Most of SCI involve the anterior two-thirds of the cord which is the watershed supplied by the anterior spinal artery (ASA) and have distinct clinical pattern because of sparing of the dorsal columns.

The clinical pattern, named « anterior cord syndrome », is usually marked by the acute onset of severe back pain (>80% of acute SCI are painful). SCI is characterized by paraplegia, areflexia, loss of pain, and temperature sensation, with preserved proprioception

In the current case, given the temporal relationship, the most obvious factor resonsable for anterior spinal cord ischemia was the hypotension secondary to anterior myocardial infarction (MI), even if the MI was successfully treated with resuscitation, stenting. This case shows also that a patient with MI can develop SCI without concomitant cerebral infarction.

Mild hypotension, hypotensive episodes, could also be harmful for a patient who is hypertensive for long.

A profound and sustained arterial hypotension may cause SCI, involving primarily the watershed area of the cord, between T1 and T4 cord segments [10].

Unfortunately, as our patient was sedated to assist ventilation, it was not possible to highlight the paralysis early enough. Patients with vascular risk factors should be carefully managed to minimise hypotensive episodes.

Imaging

MRI findings consist in a hyperintense signal on T2-weighted images with a “pencil-like” hyperintense lesion pattern on sagittal images. A “snake eye” or “owl’s eye” appearance on axial images are typical of SCI. However, MRI aspect is often normal within 24 hours of onset. The features of SCI appear at day 2 of onset [11,12].

Hyperintensity on DW with corresponding areas of hypointensity on ADC map (diffusion restriction), indicating cytotoxic edema can be valuable in the diagnosis of SCI (Figures 1c-d). The lesion on axial DWI has also a « snake eye » appearance. However absence of hyperintensity on DWI early in the disease, does not rule out the diagnosis [13,14].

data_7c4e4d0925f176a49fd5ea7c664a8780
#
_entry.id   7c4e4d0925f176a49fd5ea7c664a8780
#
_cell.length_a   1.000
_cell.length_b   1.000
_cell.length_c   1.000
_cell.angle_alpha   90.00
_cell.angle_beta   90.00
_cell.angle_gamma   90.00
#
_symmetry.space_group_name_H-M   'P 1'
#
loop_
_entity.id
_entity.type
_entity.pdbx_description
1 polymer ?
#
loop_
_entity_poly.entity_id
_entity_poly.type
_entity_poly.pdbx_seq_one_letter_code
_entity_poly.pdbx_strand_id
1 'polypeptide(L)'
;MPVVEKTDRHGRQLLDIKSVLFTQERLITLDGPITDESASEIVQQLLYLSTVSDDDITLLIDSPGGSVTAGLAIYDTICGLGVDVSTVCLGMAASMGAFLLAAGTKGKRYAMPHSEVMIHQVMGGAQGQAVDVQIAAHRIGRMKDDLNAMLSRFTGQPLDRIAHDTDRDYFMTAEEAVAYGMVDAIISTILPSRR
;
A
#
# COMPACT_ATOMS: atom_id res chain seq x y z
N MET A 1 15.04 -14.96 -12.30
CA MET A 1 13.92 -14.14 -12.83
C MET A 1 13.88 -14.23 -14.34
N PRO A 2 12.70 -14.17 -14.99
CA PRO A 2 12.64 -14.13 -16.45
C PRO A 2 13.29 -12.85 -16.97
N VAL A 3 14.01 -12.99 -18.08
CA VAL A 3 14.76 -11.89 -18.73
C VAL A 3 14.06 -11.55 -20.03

Post-contrast T1 sequence may be useful to differentiate SCI from inflammatory, infectious or tumoral lesions : SCI does not enhance after contrast at the acute stage.

CT and conventional angiography are not useful for the diagnosis.

Differential diagnosis

The differential diagnosis of acute spinal cord syndrome includes several nonischemic causes which can mimic spinal cord infarction.

Spinal cord compression caused by neoplasm or infectious lesions as spondyldiscitis and/or epidural abscess, epidural hematoma, have different MRI features.

Myelitis and multiple sclerosis may present with similar MRI features, except for diffusion signal.

This case therefore most likely demonstrates SCI secondary to prolonged hypotension associated with anterior myocardial infarction.

This occurrence is rarely encountered in cardiovascular medicine.

Treatment

There are no clear guidelines for the treatment of spinal cord infarction [15]. It has recently suggested treatment with 250–500 mg acetylsalicylic acid (ASS) for SCI during the acute stage and a subsequent daily dose for secondary prevention is 100 mg oral ASS. Treatment with rehabilitative therapy remains supportive.

Prognosis

Prognosis is based on the initial severity of deficits and on the extension of lesions on MRI examination.